Finding x for a spring using energy equations

  • Thread starter cbasst
  • Start date
  • #1
33
0

Homework Statement



This isn't a homework question, just something I've been thinking about. If given a situation in which mass m is hung on a spring with constant k, I know you can set the spring force equal to the weight of the mass to find how far it stretches. Is there a way to find how far it stretches using energy equations? It seems like it should be doable, but I can't figure out how.

Homework Equations



w = mg
F = -kx
ΔUg = mgh
Us = kx2/2

The Attempt at a Solution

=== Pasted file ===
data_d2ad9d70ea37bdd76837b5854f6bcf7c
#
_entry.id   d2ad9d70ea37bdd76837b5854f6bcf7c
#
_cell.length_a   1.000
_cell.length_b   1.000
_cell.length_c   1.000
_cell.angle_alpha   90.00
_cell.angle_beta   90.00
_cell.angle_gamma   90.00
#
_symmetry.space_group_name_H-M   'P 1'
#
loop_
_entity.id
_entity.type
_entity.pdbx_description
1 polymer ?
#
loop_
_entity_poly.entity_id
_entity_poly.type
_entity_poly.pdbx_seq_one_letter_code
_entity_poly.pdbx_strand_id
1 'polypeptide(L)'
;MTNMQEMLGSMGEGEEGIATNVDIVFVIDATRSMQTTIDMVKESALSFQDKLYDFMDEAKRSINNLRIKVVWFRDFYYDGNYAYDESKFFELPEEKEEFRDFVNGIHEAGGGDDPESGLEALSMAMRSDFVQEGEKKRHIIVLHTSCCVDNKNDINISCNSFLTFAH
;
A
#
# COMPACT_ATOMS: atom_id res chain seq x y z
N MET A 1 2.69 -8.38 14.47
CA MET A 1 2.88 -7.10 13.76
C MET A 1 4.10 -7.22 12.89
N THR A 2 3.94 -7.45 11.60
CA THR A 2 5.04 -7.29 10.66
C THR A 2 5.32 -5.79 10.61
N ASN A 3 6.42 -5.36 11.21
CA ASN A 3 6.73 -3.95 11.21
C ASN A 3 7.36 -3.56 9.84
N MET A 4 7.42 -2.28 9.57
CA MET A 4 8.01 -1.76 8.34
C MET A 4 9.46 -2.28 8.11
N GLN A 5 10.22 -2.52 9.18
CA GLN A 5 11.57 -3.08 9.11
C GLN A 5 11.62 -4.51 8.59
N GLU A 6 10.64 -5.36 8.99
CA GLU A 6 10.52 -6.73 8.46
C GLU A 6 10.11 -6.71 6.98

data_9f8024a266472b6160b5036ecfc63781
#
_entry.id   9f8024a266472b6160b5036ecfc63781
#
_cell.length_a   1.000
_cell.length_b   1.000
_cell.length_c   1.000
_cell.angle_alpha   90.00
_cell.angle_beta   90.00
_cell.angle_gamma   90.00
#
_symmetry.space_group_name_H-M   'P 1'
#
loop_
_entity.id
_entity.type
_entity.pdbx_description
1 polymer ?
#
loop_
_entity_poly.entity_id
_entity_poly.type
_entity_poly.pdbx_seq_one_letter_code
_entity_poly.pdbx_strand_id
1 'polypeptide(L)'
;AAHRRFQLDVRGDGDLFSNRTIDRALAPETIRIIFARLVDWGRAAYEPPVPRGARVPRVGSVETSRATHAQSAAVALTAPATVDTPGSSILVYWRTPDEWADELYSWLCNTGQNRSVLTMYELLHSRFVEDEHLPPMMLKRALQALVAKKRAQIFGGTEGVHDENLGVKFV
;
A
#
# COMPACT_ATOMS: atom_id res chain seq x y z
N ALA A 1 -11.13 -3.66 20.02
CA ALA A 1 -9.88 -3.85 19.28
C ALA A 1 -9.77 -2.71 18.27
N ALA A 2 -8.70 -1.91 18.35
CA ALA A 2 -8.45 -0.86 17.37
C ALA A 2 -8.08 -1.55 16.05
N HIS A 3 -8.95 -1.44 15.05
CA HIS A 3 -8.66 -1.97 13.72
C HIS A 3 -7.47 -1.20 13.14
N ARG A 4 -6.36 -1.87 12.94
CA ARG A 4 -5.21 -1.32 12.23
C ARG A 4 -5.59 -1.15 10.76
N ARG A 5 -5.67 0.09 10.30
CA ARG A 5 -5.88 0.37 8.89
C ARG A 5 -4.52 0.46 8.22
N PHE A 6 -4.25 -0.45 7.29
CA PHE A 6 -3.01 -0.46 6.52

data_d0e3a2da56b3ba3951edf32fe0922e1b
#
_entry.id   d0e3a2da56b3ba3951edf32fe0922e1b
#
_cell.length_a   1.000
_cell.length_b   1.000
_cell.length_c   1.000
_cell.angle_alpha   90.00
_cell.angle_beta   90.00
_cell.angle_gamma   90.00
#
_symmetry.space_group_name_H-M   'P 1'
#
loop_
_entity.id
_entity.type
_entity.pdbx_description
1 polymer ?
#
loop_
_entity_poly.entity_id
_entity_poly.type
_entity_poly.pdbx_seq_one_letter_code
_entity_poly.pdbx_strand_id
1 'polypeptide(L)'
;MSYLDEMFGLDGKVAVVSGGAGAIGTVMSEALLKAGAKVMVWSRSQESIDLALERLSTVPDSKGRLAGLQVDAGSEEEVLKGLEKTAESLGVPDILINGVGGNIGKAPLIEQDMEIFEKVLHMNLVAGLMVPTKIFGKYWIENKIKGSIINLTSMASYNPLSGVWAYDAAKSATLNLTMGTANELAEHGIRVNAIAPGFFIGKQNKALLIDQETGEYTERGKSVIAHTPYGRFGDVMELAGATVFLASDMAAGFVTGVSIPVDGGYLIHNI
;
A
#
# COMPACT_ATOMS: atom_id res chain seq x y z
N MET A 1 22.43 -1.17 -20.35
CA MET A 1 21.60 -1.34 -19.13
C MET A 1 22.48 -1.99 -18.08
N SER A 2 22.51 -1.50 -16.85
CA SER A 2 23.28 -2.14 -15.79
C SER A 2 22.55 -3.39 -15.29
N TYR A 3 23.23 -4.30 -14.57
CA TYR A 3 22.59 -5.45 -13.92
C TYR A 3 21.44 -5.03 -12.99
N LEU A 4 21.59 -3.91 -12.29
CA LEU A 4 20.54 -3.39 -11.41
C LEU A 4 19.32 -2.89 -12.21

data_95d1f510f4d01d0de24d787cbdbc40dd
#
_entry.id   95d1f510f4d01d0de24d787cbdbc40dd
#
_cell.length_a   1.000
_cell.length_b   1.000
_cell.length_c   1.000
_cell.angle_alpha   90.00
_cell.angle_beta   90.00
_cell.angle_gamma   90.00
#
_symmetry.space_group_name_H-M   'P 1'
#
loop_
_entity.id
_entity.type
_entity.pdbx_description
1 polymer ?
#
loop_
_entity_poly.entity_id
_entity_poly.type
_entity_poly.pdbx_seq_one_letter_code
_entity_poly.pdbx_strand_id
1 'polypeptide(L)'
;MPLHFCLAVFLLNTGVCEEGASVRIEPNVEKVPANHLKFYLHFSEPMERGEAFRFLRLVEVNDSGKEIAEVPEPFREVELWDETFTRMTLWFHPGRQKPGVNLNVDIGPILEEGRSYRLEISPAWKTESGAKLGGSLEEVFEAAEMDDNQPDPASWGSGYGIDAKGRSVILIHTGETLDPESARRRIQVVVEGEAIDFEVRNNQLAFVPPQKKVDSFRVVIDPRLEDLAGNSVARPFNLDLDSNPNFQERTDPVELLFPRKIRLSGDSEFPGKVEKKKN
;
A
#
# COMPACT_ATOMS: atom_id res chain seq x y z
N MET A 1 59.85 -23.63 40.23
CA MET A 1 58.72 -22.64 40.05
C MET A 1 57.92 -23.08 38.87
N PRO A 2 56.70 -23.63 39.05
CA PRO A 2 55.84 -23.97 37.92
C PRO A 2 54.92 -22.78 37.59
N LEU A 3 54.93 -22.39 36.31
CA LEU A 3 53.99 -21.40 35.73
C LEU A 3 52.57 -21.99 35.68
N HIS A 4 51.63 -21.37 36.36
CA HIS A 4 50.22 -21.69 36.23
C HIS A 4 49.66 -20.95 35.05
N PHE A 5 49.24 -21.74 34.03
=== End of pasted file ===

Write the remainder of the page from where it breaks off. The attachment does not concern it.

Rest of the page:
As I said, setting mg = kx can solve for x. How do I do it with energy though?
Ug = Us
mgx = kx2/2

But now I get a different answer for x. What did I do wrong with the energy equations?
 

Answers and Replies

  • #2
Infrared
Science Advisor
Gold Member
929
518
The energy approach will give you the farthest the mass on the spring will fall. This is not the equilibrium position. Think about it, if I let the mass drop, then when it passes the equilibrium position, it will not have zero velocity.
 
  • #3
33
0
Ah. This makes sense now! Thanks!
 

Related Threads on Finding x for a spring using energy equations

  • Last Post
Replies
4
Views
2K
  • Last Post
2
Replies
30
Views
6K
  • Last Post
Replies
4
Views
1K
Replies
5
Views
4K
  • Last Post
Replies
5
Views
4K
  • Last Post
Replies
1
Views
2K
  • Last Post
Replies
1
Views
3K
Replies
2
Views
471
Replies
0
Views
3K
Top